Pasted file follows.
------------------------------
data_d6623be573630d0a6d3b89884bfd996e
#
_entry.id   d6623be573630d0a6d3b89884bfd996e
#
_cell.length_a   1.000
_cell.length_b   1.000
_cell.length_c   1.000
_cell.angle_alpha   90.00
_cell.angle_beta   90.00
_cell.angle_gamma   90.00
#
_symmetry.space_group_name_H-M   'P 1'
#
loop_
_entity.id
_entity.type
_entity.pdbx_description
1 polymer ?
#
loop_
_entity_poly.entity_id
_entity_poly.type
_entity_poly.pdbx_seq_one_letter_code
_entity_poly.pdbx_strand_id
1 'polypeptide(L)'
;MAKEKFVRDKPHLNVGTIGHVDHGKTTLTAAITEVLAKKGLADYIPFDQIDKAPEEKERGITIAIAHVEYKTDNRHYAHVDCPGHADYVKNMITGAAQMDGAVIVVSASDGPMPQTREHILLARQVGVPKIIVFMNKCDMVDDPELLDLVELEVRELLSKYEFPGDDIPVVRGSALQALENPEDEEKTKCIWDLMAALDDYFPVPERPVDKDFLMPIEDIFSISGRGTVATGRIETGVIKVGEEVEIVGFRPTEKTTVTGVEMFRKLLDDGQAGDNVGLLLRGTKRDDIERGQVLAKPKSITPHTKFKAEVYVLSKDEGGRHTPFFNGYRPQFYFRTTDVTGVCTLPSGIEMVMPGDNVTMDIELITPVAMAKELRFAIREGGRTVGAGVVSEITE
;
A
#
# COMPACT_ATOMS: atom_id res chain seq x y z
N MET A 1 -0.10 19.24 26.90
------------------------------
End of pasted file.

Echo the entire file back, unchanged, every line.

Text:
data_d6623be573630d0a6d3b89884bfd996e
#
_entry.id   d6623be573630d0a6d3b89884bfd996e
#
_cell.length_a   1.000
_cell.length_b   1.000
_cell.length_c   1.000
_cell.angle_alpha   90.00
_cell.angle_beta   90.00
_cell.angle_gamma   90.00
#
_symmetry.space_group_name_H-M   'P 1'
#
loop_
_entity.id
_entity.type
_entity.pdbx_description
1 polymer ?
#
loop_
_entity_poly.entity_id
_entity_poly.type
_entity_poly.pdbx_seq_one_letter_code
_entity_poly.pdbx_strand_id
1 'polypeptide(L)'
;MAKEKFVRDKPHLNVGTIGHVDHGKTTLTAAITEVLAKKGLADYIPFDQIDKAPEEKERGITIAIAHVEYKTDNRHYAHVDCPGHADYVKNMITGAAQMDGAVIVVSASDGPMPQTREHILLARQVGVPKIIVFMNKCDMVDDPELLDLVELEVRELLSKYEFPGDDIPVVRGSALQALENPEDEEKTKCIWDLMAALDDYFPVPERPVDKDFLMPIEDIFSISGRGTVATGRIETGVIKVGEEVEIVGFRPTEKTTVTGVEMFRKLLDDGQAGDNVGLLLRGTKRDDIERGQVLAKPKSITPHTKFKAEVYVLSKDEGGRHTPFFNGYRPQFYFRTTDVTGVCTLPSGIEMVMPGDNVTMDIELITPVAMAKELRFAIREGGRTVGAGVVSEITE
;
A
#
# COMPACT_ATOMS: atom_id res chain seq x y z
N MET A 1 -0.10 19.24 26.90